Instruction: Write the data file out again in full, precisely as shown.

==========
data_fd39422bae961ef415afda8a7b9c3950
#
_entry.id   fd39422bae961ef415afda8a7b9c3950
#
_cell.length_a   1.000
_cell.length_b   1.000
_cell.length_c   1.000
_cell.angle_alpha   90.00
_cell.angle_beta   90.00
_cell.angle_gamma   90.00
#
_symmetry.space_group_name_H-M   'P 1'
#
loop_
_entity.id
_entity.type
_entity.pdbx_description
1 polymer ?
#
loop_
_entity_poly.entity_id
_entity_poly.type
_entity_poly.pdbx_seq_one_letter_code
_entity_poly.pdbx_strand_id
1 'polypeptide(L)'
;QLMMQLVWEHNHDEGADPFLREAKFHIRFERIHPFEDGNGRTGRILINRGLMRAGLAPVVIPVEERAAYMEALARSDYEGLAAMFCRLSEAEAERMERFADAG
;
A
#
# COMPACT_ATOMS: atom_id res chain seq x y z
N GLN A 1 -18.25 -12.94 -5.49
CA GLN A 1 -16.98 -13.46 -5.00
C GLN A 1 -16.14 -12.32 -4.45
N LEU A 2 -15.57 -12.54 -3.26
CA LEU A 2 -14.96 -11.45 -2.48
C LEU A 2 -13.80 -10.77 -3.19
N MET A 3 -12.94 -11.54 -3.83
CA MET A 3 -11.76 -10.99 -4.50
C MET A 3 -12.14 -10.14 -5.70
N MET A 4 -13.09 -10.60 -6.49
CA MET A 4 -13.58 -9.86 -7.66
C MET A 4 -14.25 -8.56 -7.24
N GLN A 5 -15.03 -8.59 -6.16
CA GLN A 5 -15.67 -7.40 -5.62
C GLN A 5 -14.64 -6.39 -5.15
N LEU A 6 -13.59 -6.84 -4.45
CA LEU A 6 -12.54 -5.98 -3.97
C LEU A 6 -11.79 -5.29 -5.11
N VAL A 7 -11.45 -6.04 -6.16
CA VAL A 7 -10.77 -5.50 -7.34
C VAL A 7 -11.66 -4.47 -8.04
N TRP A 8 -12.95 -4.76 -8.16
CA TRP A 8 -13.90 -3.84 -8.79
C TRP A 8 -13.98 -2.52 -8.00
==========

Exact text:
data_fd39422bae961ef415afda8a7b9c3950
#
_entry.id   fd39422bae961ef415afda8a7b9c3950
#
_cell.length_a   1.000
_cell.length_b   1.000
_cell.length_c   1.000
_cell.angle_alpha   90.00
_cell.angle_beta   90.00
_cell.angle_gamma   90.00
#
_symmetry.space_group_name_H-M   'P 1'
#
loop_
_entity.id
_entity.type
_entity.pdbx_description
1 polymer ?
#
loop_
_entity_poly.entity_id
_entity_poly.type
_entity_poly.pdbx_seq_one_letter_code
_entity_poly.pdbx_strand_id
1 'polypeptide(L)'
;QLMMQLVWEHNHDEGADPFLREAKFHIRFERIHPFEDGNGRTGRILINRGLMRAGLAPVVIPVEERAAYMEALARSDYEGLAAMFCRLSEAEAERMERFADAG
;
A
#
# COMPACT_ATOMS: atom_id res chain seq x y z
N GLN A 1 -18.25 -12.94 -5.49
CA GLN A 1 -16.98 -13.46 -5.00
C GLN A 1 -16.14 -12.32 -4.45
N LEU A 2 -15.57 -12.54 -3.26
CA LEU A 2 -14.96 -11.45 -2.48
C LEU A 2 -13.80 -10.77 -3.19
N MET A 3 -12.94 -11.54 -3.83
CA MET A 3 -11.76 -10.99 -4.50
C MET A 3 -12.14 -10.14 -5.70
N MET A 4 -13.09 -10.60 -6.49
CA MET A 4 -13.58 -9.86 -7.66
C MET A 4 -14.25 -8.56 -7.24
N GLN A 5 -15.03 -8.59 -6.16
CA GLN A 5 -15.67 -7.40 -5.62
C GLN A 5 -14.64 -6.39 -5.15
N LEU A 6 -13.59 -6.84 -4.45
CA LEU A 6 -12.54 -5.98 -3.97
C LEU A 6 -11.79 -5.29 -5.11
N VAL A 7 -11.45 -6.04 -6.16
CA VAL A 7 -10.77 -5.50 -7.34
C VAL A 7 -11.66 -4.47 -8.04
N TRP A 8 -12.95 -4.76 -8.16
CA TRP A 8 -13.90 -3.84 -8.79
C TRP A 8 -13.98 -2.52 -8.00